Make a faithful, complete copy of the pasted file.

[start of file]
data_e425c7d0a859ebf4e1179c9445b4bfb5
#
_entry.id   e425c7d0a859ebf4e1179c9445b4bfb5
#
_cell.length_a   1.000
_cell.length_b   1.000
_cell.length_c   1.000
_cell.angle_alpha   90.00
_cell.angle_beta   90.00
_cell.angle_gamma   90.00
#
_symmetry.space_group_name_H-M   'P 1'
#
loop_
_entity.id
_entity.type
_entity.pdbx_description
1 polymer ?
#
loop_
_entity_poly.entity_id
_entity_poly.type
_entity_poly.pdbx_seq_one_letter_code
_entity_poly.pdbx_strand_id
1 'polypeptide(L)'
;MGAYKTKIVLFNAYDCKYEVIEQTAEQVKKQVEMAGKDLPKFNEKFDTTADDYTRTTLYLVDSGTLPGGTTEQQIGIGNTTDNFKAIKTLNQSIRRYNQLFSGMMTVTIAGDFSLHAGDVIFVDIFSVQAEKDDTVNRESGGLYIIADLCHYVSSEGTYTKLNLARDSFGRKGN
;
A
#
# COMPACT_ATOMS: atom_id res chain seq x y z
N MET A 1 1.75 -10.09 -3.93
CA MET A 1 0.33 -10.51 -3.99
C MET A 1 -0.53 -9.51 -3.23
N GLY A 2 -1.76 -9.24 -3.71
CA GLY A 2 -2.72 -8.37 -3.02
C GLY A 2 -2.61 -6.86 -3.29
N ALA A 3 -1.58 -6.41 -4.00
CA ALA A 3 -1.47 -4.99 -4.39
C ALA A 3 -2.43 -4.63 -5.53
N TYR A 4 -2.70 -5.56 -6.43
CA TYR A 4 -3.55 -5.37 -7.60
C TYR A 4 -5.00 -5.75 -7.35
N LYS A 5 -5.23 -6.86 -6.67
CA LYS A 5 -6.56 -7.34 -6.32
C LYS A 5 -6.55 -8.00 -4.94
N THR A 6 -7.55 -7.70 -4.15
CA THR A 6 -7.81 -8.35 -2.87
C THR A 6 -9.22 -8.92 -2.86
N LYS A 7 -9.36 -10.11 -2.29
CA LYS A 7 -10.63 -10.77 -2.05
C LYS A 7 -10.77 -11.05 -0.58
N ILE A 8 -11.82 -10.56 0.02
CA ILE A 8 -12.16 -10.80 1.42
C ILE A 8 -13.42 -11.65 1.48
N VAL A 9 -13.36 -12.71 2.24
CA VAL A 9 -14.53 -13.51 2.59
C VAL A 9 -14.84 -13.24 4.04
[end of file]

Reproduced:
data_e425c7d0a859ebf4e1179c9445b4bfb5
#
_entry.id   e425c7d0a859ebf4e1179c9445b4bfb5
#
_cell.length_a   1.000
_cell.length_b   1.000
_cell.length_c   1.000
_cell.angle_alpha   90.00
_cell.angle_beta   90.00
_cell.angle_gamma   90.00
#
_symmetry.space_group_name_H-M   'P 1'
#
loop_
_entity.id
_entity.type
_entity.pdbx_description
1 polymer ?
#
loop_
_entity_poly.entity_id
_entity_poly.type
_entity_poly.pdbx_seq_one_letter_code
_entity_poly.pdbx_strand_id
1 'polypeptide(L)'
;MGAYKTKIVLFNAYDCKYEVIEQTAEQVKKQVEMAGKDLPKFNEKFDTTADDYTRTTLYLVDSGTLPGGTTEQQIGIGNTTDNFKAIKTLNQSIRRYNQLFSGMMTVTIAGDFSLHAGDVIFVDIFSVQAEKDDTVNRESGGLYIIADLCHYVSSEGTYTKLNLARDSFGRKGN
;
A
#
# COMPACT_ATOMS: atom_id res chain seq x y z
N MET A 1 1.75 -10.09 -3.93
CA MET A 1 0.33 -10.51 -3.99
C MET A 1 -0.53 -9.51 -3.23
N GLY A 2 -1.76 -9.24 -3.71
CA GLY A 2 -2.72 -8.37 -3.02
C GLY A 2 -2.61 -6.86 -3.29
N ALA A 3 -1.58 -6.41 -4.00
CA ALA A 3 -1.47 -4.99 -4.39
C ALA A 3 -2.43 -4.63 -5.53
N TYR A 4 -2.70 -5.56 -6.43
CA TYR A 4 -3.55 -5.37 -7.60
C TYR A 4 -5.00 -5.75 -7.35
N LYS A 5 -5.23 -6.86 -6.67
CA LYS A 5 -6.56 -7.34 -6.32
C LYS A 5 -6.55 -8.00 -4.94
N THR A 6 -7.55 -7.70 -4.15
CA THR A 6 -7.81 -8.35 -2.87
C THR A 6 -9.22 -8.92 -2.86
N LYS A 7 -9.36 -10.11 -2.29
CA LYS A 7 -10.63 -10.77 -2.05
C LYS A 7 -10.77 -11.05 -0.58
N ILE A 8 -11.82 -10.56 0.02
CA ILE A 8 -12.16 -10.80 1.42
C ILE A 8 -13.42 -11.65 1.48
N VAL A 9 -13.36 -12.71 2.24
CA VAL A 9 -14.53 -13.51 2.59
C VAL A 9 -14.84 -13.24 4.04